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Cymopterus bulbosus - A.Nels.                
                 
Common Name Bulbous Springparsley
Family Apiaceae or Umbelliferae
Synonyms Phellopterus bulbosus
Known Hazards None known
Habitats Dry hills and plains at elevations of 1200 - 2100 metres.
Range South-western N. America - Wyoming to Texas and New Mexico.
Edibility Rating  
Medicinal Rating  
Care
Well drained soil Moist Soil Semi-shade Full sun

Summary       

Physical Characteristics       
 
Cymopterus bulbosus is a PERENNIAL. The flowers are hermaphrodite (have both male and female organs) and are pollinated by Insects.The plant is self-fertile.


USDA hardiness zone : Coming soon


Suitable for: light (sandy), medium (loamy) and heavy (clay) soils and prefers well-drained soil. Suitable pH: acid, neutral and basic (alkaline) soils. It can grow in semi-shade (light woodland) or no shade. It prefers dry or moist soil.

Cymopterus bulbosus Bulbous Springparsley


Cymopterus bulbosus Bulbous Springparsley
   
Habitats       
 Cultivated Beds;
Edible Uses                                         
Edible Parts: Leaves;  Root.
Edible Uses: Condiment.

The root can be eaten raw, cooked or dried for later use[257]. The dried leaves are used as a flavouring[61, 105, 177]. A celery flavouring[257]. Leaves - cooked[105, 161].
Medicinal Uses
Plants For A Future can not take any responsibility for any adverse effects from the use of plants. Always seek advice from a professional before using a plant medicinally.



The plant has been eaten as a stomach medicine[257].
Other Uses
None known
Cultivation details                                         
We have almost no information on the needs of this species and do not know if it is hardy in Britain. We suggest growing it in a sunny position in a well-drained light or medium soil[K].
                                                                                 
Propagation                                         
Seed - we have no information on this species but suggest sowing the seed in a cold frame as soon as it is ripe if this is possible. Sow stored seed as early in the year as possible in a greenhouse. As soon as they are large enough to handle, prick the seedlings out into individual pots and grow them on in the greenhouse for at least their first winter. Plant them out into their permanent positions in late spring or early summer, after the last expected frosts. Division in spring or autumn might be possible.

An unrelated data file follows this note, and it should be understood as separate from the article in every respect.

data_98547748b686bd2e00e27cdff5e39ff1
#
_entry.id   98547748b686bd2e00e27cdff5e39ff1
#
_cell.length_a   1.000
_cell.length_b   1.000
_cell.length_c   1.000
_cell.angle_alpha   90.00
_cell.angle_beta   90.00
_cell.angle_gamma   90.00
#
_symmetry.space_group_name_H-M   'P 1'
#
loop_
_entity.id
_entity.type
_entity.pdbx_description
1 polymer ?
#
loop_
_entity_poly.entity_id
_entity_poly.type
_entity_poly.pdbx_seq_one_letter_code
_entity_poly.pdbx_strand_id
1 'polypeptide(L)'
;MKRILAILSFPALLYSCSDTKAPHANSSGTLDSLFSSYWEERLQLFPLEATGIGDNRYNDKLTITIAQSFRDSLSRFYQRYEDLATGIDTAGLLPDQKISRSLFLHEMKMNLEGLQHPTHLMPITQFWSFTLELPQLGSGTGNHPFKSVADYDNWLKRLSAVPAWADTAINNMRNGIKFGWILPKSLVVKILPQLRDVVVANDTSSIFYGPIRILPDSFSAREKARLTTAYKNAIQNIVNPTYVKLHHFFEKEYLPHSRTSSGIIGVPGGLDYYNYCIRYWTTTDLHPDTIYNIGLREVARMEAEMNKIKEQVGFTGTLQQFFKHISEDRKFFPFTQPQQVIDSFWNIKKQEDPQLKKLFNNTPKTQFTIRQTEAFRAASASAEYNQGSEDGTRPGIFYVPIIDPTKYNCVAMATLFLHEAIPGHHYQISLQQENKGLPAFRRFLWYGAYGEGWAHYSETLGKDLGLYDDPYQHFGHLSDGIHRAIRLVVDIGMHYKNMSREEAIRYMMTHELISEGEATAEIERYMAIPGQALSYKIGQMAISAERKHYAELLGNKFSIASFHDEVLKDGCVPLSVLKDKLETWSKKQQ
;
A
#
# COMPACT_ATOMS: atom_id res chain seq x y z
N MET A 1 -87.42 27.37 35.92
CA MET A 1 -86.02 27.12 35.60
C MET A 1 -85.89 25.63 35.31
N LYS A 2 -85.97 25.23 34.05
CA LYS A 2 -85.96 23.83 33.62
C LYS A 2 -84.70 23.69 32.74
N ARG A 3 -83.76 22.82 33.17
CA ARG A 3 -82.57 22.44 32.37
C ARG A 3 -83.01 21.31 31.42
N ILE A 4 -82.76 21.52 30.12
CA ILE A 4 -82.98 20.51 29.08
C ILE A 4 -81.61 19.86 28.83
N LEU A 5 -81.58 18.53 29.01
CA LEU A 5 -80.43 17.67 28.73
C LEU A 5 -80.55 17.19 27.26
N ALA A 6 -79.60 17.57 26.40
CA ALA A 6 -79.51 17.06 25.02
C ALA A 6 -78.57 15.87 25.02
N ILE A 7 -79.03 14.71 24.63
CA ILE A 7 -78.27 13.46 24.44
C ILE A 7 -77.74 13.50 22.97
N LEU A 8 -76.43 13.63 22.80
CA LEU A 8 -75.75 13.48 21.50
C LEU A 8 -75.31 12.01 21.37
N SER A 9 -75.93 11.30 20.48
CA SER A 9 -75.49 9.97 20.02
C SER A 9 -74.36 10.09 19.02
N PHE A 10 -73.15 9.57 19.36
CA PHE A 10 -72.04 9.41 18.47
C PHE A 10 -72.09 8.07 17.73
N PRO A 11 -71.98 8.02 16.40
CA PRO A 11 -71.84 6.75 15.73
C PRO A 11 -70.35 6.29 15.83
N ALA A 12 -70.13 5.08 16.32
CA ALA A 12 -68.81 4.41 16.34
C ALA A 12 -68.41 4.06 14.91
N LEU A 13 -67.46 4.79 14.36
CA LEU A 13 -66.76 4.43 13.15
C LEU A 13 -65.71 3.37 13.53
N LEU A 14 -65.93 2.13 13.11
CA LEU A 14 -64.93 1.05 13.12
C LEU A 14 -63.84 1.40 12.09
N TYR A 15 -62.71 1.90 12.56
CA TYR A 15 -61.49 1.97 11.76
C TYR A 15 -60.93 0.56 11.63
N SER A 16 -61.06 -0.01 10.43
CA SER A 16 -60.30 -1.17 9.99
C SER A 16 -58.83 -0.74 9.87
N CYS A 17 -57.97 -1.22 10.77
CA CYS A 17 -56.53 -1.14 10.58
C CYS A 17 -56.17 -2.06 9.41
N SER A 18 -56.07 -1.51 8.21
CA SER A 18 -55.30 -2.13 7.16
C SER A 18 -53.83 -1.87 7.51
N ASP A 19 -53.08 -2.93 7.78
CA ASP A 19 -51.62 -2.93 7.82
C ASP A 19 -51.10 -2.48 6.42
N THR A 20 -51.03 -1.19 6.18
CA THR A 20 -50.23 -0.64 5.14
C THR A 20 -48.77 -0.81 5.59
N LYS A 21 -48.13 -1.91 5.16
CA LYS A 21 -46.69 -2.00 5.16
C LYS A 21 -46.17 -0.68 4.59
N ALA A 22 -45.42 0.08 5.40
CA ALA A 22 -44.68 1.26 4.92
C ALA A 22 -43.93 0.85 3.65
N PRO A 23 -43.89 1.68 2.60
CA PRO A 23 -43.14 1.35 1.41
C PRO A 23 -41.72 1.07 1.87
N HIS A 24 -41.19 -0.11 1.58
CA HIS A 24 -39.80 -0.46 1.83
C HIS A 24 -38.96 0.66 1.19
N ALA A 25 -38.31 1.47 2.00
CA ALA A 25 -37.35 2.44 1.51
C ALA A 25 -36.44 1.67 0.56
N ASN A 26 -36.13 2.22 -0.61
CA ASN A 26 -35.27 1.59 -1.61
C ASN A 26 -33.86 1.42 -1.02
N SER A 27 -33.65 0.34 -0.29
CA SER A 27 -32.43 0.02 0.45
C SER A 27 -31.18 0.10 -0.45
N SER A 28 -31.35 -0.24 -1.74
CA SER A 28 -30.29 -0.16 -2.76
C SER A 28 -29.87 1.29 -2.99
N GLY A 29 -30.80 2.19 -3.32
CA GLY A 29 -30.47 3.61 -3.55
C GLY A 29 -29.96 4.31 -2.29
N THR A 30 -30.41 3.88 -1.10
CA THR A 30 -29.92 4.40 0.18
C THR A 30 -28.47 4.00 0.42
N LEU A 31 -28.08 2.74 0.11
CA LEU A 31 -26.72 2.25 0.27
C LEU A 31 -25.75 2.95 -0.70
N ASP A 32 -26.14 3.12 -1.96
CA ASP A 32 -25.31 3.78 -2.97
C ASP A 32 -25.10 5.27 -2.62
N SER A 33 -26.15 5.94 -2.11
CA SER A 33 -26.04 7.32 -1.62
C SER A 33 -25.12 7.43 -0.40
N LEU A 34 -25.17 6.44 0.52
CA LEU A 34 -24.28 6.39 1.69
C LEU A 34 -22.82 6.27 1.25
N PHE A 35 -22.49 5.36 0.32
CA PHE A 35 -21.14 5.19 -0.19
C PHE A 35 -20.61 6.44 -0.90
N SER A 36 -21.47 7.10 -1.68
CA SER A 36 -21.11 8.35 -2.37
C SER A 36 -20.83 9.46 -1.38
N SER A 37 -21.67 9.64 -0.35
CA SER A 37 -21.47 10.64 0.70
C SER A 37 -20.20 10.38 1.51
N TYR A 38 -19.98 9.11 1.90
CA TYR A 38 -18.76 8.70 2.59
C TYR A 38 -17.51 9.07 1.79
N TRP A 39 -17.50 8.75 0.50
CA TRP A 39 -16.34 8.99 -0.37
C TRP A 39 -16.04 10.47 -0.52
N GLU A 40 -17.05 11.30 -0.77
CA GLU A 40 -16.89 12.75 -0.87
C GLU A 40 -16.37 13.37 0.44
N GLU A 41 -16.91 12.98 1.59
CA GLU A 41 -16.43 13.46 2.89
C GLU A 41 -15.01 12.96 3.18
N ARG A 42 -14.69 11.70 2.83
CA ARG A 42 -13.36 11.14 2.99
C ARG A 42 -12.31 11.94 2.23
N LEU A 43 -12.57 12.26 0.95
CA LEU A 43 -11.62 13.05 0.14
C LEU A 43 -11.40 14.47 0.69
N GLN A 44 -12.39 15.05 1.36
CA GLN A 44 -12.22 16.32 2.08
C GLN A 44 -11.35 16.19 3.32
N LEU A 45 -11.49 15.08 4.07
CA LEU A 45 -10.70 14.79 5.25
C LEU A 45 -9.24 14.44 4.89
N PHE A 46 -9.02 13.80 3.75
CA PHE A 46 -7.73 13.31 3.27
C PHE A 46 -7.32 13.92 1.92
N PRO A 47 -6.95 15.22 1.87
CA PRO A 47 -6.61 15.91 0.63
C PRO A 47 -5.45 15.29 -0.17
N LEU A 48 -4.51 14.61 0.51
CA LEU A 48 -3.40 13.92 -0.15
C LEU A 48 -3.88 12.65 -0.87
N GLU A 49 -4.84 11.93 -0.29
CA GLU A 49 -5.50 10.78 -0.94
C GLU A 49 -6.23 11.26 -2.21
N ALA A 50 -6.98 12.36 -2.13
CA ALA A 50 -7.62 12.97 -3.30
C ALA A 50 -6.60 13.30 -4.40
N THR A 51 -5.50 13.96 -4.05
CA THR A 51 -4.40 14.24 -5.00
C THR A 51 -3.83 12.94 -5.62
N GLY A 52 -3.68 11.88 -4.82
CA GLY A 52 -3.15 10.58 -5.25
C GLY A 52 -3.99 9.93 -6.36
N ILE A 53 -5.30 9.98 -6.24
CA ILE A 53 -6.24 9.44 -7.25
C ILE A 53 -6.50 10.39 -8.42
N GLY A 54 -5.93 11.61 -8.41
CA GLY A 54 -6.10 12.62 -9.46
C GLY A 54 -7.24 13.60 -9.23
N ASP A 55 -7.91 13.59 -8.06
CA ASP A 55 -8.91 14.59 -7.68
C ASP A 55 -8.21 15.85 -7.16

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Expert comment                                         
 
      
Author                                         
A.Nels.
                                                                                 
Botanical References                                         
                                                                                 
Links / References                                         

  [K] Ken Fern Notes from observations, tasting etc at Plants For A Future and on field trips.

[61]Usher. G. A Dictionary of Plants Used by Man.
Forget the sexist title, this is one of the best books on the subject. Lists a very extensive range of useful plants from around the world with very brief details of the uses. Not for the casual reader.
[105]Tanaka. T. Tanaka's Cyclopaedia of Edible Plants of the World.
The most comprehensive guide to edible plants I've come across. Only the briefest entry for each species, though, and some of the entries are more than a little dubious. Not for the casual reader.
[161]Yanovsky. E. Food Plants of the N. American Indians. Publication no. 237.
A comprehensive but very terse guide. Not for the casual reader.
[177]Kunkel. G. Plants for Human Consumption.
An excellent book for the dedicated. A comprehensive listing of latin names with a brief list of edible parts.
[257]Moerman. D. Native American Ethnobotany
Very comprehensive but terse guide to the native uses of plants. Excellent bibliography, fully referenced to each plant, giving a pathway to further information. Not for the casual reader.

Readers comment                                         
 
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Subject : Cymopterus bulbosus  
             

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